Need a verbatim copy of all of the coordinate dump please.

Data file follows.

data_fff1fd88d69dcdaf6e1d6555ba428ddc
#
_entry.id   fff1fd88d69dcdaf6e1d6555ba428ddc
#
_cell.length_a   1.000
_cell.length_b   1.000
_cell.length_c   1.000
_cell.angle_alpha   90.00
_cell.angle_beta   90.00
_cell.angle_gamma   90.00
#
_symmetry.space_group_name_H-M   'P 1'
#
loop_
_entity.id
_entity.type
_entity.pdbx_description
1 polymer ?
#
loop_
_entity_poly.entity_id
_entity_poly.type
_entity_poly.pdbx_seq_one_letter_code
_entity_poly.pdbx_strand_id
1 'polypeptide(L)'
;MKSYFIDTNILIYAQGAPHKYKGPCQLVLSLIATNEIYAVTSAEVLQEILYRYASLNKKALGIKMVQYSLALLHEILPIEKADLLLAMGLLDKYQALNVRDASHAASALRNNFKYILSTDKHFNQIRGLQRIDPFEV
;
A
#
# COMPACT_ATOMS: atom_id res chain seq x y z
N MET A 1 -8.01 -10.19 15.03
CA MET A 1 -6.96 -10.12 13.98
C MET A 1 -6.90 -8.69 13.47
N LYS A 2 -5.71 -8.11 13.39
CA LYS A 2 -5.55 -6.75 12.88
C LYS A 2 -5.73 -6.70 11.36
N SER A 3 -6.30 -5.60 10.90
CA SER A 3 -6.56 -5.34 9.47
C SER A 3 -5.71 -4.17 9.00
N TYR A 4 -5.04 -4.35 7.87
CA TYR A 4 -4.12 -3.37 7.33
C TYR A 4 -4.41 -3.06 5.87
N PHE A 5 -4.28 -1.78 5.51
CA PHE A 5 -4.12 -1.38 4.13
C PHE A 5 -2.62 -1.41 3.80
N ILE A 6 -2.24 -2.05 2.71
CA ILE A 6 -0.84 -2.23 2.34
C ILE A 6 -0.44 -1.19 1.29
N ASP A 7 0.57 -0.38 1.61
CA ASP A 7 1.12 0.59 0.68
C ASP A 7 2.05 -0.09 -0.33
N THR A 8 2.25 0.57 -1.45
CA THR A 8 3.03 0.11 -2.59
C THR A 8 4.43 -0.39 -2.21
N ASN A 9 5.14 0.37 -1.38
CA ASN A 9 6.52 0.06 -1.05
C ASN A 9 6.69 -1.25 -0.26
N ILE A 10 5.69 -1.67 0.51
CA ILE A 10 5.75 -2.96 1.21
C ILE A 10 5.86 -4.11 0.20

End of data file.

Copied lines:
data_fff1fd88d69dcdaf6e1d6555ba428ddc
#
_entry.id   fff1fd88d69dcdaf6e1d6555ba428ddc
#
_cell.length_a   1.000
_cell.length_b   1.000
_cell.length_c   1.000
_cell.angle_alpha   90.00
_cell.angle_beta   90.00
_cell.angle_gamma   90.00
#
_symmetry.space_group_name_H-M   'P 1'
#
loop_
_entity.id
_entity.type
_entity.pdbx_description
1 polymer ?
#
loop_
_entity_poly.entity_id
_entity_poly.type
_entity_poly.pdbx_seq_one_letter_code
_entity_poly.pdbx_strand_id
1 'polypeptide(L)'
;MKSYFIDTNILIYAQGAPHKYKGPCQLVLSLIATNEIYAVTSAEVLQEILYRYASLNKKALGIKMVQYSLALLHEILPIEKADLLLAMGLLDKYQALNVRDASHAASALRNNFKYILSTDKHFNQIRGLQRIDPFEV
;
A
#
# COMPACT_ATOMS: atom_id res chain seq x y z
N MET A 1 -8.01 -10.19 15.03
CA MET A 1 -6.96 -10.12 13.98
C MET A 1 -6.90 -8.69 13.47
N LYS A 2 -5.71 -8.11 13.39
CA LYS A 2 -5.55 -6.75 12.88
C LYS A 2 -5.73 -6.70 11.36
N SER A 3 -6.30 -5.60 10.90
CA SER A 3 -6.56 -5.34 9.47
C SER A 3 -5.71 -4.17 9.00
N TYR A 4 -5.04 -4.35 7.87
CA TYR A 4 -4.12 -3.37 7.33
C TYR A 4 -4.41 -3.06 5.87
N PHE A 5 -4.28 -1.78 5.51
CA PHE A 5 -4.12 -1.38 4.13
C PHE A 5 -2.62 -1.41 3.80
N ILE A 6 -2.24 -2.05 2.71
CA ILE A 6 -0.84 -2.23 2.34
C ILE A 6 -0.44 -1.19 1.29
N ASP A 7 0.57 -0.38 1.61
CA ASP A 7 1.12 0.59 0.68
C ASP A 7 2.05 -0.09 -0.33
N THR A 8 2.25 0.57 -1.45
CA THR A 8 3.03 0.11 -2.59
C THR A 8 4.43 -0.39 -2.21
N ASN A 9 5.14 0.37 -1.38
CA ASN A 9 6.52 0.06 -1.05
C ASN A 9 6.69 -1.25 -0.26
N ILE A 10 5.69 -1.67 0.51
CA ILE A 10 5.75 -2.96 1.21
C ILE A 10 5.86 -4.11 0.20